Native content with Labour Law info by Grecu Partners.
Working in delegation - costs and legal implications in Romania
According to the Labour Code, the place of work can be unilaterally changed by the employer by delegating the employee to a different place of work than the one provided for in the individual employment contract. During the period of delegation, the employee retains his/her position and all other rights provided for in the individual employment contract.
Delegation is therefore the temporary performance by the employee, on the employer's instructions, of work or tasks corresponding to his duties outside his place of work.
It is important to note that delegation may be ordered for a maximum of 60 calendar days in any 12-month period and may be extended for successive periods of up to 60 calendar days only with the employee's agreement. The employee's refusal to extend the delegation may not constitute grounds for disciplinary action against the employee.
The delegated employee shall be entitled to payment of travel and accommodation expenses and to a delegation allowance under the conditions laid down by law or by the applicable collective labour agreement. The delegation allowance is also known as the daily subsistence allowance. The expenses incurred as a result of the delegation shall be justified by the travel order.
In most cases, delegations last at least 2 working days, but there are also situations where the employee is sent on a trip lasting a total of 12 hours, where the working day is 8 hours a day and the remaining 4 hours are the time required for the trip.
Regarding to the classification of time spent travelling to and from the place of delegation, we also refer to Case E-11/20, in which the Court of Justice of the European Union delivered a judgment on 15 July 2021 stating: "the time necessarily spent travelling, outside normal working hours, by a worker to a place other than the place or fixed or regular presence in order to carry out his work or duties at that other place, as required by his employer, constitutes 'working time' within the meaning of Article 2(1) of Directive 2003/88/EC of the European Parliament and of the Council of 4 November 2003 concerning certain aspects of the organisation of working time." It is irrelevant whether the journey in question is entirely within the EEA or to or from third countries if the employment contract is concluded under and governed by the national law of an EEA State. In addition, no assessment of the intensity of the work carried out during the journey is required."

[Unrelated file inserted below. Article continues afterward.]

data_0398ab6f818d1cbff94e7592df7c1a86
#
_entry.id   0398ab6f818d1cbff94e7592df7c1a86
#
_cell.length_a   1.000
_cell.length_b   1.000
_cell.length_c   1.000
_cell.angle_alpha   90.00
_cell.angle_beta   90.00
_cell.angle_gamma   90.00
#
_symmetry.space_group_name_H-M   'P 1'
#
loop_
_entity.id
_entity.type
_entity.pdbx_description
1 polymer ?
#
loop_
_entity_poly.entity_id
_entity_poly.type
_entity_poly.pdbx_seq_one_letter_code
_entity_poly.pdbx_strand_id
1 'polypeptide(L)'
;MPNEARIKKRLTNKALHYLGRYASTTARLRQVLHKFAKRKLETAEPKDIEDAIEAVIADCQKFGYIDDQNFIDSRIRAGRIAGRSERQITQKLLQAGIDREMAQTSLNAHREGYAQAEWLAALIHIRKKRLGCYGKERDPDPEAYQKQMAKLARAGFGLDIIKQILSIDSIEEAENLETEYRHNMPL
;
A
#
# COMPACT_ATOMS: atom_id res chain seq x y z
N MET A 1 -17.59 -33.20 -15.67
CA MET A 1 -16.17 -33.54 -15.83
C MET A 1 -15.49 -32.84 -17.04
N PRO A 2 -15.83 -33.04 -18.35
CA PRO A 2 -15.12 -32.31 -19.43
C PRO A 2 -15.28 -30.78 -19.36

Thus, if an employee works 8 hours on secondment and 4 hours are spent on the way to and from the place where he/she has been working on secondment, he/she must be granted 24 hours rest - according to the Labour Code Art. 115 para. (2): The daily working time of 12 hours shall be followed by a rest period of 24 hours. Of course, the employee may also benefit from the time needed for a lunch break, in which case working time could be reduced to 11 hours, but all these aspects must be detailed in the Internal Regulations and in the individual employment contract.
On the other hand, in cases where the employee is sent on secondment and this period extends over the weekend, for Saturdays and Sundays the employee is not entitled to the daily subsistence allowance because he/she is not working for the employer but is on weekly rest days.
In all cases where the employee is offered a delegation/day allowance, he/she is not entitled to receive a meal allowance for that day.
Author: Attorney at law, Ana Maria Nistor, Law Office Grecu & Partners.
- This is native content with Labour Law info by Grecu Partners.